Dolphins form groups like humans: Swiss study

A study carried out by the University of Zurich in Shark Bay, Australia found that male dolphins bond with one another in ways that are almost as complex as humans.

Dolphins form groups like humans: Swiss study
Ville Felvin (File)

A joint team of researchers from the United States, Australia and the University of Zurich’s Anthropological Institute & Museum built on studies from the 1990s which found that two to three males would form an alliance to steal females from a group for mating purposes.

Interested in the way that these renegade dolphins formed their teams, researchers looked at the structure of these male relationships.

They found that dolphins have exceedingly complex bonds with one another, and that their relationships are not based on an obvious group structure. In this way, they are comparable only with humans.

The dolphins’ behaviour was also likened to that of chimpanzees, which are also known to forge alliances.

But whereas chimps develop alliances to defend territories from attack by members of the same species, the dolphins were bonding to defend their females.

It was previously thought that male dolphins would only come together for the mating season, but the study has shown that this is not in fact the case.

“Our study shows for the first time that the social structure and associated behavior of dolphins is unique in the animal kingdom,” University of Zurich’s Michael Krützen said in a statement.

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University locks down after shooting false alarm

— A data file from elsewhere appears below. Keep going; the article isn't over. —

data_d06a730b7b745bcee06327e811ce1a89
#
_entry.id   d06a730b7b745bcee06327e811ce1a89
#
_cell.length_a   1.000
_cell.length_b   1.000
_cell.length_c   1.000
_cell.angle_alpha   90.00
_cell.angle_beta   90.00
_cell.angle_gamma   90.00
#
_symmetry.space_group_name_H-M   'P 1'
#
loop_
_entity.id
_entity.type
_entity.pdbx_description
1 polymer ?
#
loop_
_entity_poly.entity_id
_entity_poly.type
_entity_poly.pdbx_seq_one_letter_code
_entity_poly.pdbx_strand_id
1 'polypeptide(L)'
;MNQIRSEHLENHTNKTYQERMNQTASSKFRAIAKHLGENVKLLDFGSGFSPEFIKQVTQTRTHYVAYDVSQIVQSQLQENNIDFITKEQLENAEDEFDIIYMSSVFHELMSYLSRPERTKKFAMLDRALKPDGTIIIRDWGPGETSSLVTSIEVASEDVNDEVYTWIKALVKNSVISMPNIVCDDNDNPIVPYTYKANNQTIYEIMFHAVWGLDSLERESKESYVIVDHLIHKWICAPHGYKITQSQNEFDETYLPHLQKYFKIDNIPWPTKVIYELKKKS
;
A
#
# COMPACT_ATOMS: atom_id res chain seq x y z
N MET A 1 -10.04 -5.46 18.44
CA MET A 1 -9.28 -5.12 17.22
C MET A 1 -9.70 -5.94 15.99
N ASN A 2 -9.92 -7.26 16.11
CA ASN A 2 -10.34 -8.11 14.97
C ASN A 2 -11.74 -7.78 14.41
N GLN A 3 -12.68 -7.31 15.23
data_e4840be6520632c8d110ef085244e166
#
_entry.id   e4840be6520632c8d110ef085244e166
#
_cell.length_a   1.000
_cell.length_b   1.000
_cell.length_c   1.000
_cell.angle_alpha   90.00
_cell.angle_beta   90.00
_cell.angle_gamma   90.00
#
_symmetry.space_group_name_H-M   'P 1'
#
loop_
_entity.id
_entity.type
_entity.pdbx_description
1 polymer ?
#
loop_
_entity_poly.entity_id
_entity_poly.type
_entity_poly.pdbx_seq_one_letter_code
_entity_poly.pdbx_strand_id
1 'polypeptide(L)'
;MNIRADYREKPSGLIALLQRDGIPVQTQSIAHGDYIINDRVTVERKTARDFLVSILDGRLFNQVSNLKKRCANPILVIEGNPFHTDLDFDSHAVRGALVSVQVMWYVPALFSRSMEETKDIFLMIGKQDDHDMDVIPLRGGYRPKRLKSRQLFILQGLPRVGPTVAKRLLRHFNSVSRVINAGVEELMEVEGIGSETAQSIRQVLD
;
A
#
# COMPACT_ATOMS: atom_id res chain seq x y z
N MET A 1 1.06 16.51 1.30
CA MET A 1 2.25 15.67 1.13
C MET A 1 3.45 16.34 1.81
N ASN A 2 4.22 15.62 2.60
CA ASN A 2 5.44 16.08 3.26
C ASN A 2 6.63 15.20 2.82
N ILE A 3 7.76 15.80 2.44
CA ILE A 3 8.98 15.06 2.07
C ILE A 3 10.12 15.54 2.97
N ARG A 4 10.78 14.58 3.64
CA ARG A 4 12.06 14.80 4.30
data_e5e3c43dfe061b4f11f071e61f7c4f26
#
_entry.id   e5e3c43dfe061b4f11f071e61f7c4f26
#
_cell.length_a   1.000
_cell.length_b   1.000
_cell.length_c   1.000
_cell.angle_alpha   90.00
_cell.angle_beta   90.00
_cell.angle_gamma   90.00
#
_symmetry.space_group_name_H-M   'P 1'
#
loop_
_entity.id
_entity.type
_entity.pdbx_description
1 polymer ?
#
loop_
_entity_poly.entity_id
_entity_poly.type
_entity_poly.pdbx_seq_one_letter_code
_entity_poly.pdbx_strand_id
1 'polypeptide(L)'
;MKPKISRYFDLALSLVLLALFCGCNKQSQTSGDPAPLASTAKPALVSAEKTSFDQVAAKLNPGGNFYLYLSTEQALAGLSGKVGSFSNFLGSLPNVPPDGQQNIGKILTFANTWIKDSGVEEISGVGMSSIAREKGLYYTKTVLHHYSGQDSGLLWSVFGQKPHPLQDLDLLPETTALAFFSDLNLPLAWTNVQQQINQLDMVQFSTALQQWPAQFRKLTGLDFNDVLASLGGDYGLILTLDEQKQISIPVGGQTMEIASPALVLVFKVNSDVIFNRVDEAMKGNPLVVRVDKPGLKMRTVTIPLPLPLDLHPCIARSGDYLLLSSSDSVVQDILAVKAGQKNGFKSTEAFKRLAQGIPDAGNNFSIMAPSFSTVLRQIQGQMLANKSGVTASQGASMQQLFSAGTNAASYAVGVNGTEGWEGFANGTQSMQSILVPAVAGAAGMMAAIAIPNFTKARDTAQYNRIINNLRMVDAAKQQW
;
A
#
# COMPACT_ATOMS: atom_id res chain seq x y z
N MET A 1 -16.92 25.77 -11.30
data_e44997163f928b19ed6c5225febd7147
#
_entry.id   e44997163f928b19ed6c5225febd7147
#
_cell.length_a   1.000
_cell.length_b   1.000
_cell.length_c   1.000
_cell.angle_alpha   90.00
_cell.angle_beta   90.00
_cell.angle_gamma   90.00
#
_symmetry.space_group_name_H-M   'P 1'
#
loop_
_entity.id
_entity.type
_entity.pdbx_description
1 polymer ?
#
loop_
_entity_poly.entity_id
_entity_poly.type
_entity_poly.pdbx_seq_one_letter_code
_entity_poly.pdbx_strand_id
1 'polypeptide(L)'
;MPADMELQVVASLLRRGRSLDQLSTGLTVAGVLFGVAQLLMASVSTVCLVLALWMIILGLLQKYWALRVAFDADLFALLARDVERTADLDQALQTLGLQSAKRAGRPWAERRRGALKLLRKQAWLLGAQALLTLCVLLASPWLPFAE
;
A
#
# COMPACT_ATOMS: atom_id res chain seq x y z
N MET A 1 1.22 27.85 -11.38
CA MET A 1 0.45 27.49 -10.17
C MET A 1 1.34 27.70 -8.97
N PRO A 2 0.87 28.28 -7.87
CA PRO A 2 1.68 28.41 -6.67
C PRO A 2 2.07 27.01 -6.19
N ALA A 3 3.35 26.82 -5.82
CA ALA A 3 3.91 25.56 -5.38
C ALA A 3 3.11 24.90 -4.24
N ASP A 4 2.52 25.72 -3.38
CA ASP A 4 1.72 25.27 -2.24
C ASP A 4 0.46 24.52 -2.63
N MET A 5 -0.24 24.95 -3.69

About 5,000 students and teachers at a Zurich university were told to lock themselves in their classrooms during a security alert on Thursday prompted by a false alarm of a shooting on campus.

University locks down after shooting false alarm
The Toni campus of the Z├╝rcher Hochschule der Kunste (Zurich University of the Arts). Photo: ZHdK

Police deployed about 100 officers in riot gear to the Toni campus of Zurich University of the Arts (ZHdK), which includes rooms used by Zurich University of Applied Sciences, but concluded that there was no danger.
They were alerted to an incident at 8:45am, at the same time as an alarm went off on campus telling students to find a safe place to hide, a police statement said.
Le Matin newspaper said a student had contacted the paper to report rumours of a shooting.
"Stay in the rooms or search for a locked room. Lock the doors and windows," said the message relayed around the university in German and English, according to videos posted by students on social media.
"Look for the safe part of the room. Remain close to the floor and keep calm. Wait for further information."
Officers, many of them heavily armed, secured the building and went from room to room evacuating students, police and a witness said.
The alarm was finally lifted shortly before noon, according to police, which said there was no danger and students had been asked to leave the building.
Investigations are under way into what caused the alarm.